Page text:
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Friday, October 30, 2009

Less blogging, more writing... and other things

I can't seem to get myself to blog as often as before. I am unsure why this is so. I still have much to comment on, but most times when I get on the Internet, I just could not bring myself to focus on blogging. At the most, I would only blog hop friends' blogs.

I hope to be able to blog more frequently although not as often as before. Blogging is a good training to polish up on my writing. But at the same time, there are other commitments that have taken up quite a bit of my time.

Although 2010 is still a couple of months away, I can say in almost certain terms that blogging won't be heading the list of things to do in 2010. I have several targets that I have set for next year, and most of them involve writing but blogging, fortunately or otherwise, is not one of them.

My number one priority is of course to finish up the writing of my PhD thesis. I do not wish to prolong this any longer. All the materials for writing up the thesis have been gathered. What I need to do now is to push myself to sit down and write it all up. Sounds easy, but believe me, I find myself staring at the computer screen without actually doing much.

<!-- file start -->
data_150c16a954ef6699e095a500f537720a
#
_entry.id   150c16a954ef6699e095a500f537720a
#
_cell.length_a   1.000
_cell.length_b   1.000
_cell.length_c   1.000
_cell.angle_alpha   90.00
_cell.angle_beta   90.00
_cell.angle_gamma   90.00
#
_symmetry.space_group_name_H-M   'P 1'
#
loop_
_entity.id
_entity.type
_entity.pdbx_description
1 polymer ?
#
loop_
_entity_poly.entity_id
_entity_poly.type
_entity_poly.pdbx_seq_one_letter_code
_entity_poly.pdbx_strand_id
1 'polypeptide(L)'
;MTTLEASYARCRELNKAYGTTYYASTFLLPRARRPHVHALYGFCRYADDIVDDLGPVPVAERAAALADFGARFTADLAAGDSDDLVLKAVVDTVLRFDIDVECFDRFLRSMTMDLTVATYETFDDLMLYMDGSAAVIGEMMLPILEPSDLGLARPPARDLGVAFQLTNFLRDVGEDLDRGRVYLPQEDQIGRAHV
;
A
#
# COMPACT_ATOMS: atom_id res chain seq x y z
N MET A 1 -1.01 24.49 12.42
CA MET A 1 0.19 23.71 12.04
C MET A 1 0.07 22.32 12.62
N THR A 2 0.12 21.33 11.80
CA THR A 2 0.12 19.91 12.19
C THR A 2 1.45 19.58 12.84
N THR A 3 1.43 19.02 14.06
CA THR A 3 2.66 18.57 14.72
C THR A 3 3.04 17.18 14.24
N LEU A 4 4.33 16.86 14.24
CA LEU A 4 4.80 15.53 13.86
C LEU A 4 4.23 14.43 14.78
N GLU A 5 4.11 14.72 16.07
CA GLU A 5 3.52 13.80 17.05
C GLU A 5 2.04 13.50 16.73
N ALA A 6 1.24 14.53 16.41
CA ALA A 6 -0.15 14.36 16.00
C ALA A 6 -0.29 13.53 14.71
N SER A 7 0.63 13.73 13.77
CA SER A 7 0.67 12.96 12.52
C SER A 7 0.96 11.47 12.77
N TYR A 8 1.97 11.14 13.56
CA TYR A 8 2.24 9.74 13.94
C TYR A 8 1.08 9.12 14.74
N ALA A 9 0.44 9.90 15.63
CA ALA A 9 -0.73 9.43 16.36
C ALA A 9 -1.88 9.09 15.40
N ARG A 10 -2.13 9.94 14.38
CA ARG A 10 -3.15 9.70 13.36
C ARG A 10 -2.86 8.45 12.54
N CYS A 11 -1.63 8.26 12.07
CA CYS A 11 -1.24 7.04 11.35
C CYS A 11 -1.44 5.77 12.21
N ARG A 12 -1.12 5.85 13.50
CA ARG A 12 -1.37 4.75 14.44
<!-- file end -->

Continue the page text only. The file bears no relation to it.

I have also tasked myself to be more productive in coming up with academic journal articles. This is perhaps an avenue which I haven't actually pushed myself into doing in the past. Actually, if everything does go as planned, my first international journal article will be out in the first quarter of next year. More info on this in the future.

Aside from this, I also owe my publisher the manuscript for my third novel. I have started writing this, but it is quite difficult for me to find the momentum to keep going as I get sidetracked with other things. Coincidentally, I am writing two novels simultaneously - both of which I hope to get published in 2010.

The work at the office also involves a lot of writing and editing. I am currently editing an autobiography, re-editing the second print of a book that Yayasan Ilmuwan published some time back, assisting with the writing of another autobiography, co-writing a book, co-ordinating the editing process of a number of other books, and trying to write a few books myself. I know this sounds like quite a workload but this is actually far less than what I had to shoulder at my old work place. By comparison, this is more like a breeze rather than a storm.

For the past few months, I have also been active in presenting working papers and giving talks at least once a month. Next month, I will be presenting a paper at Bio Malaysia 2009, the biggest biotechnological event for the country. The conference programme can be seen at this link.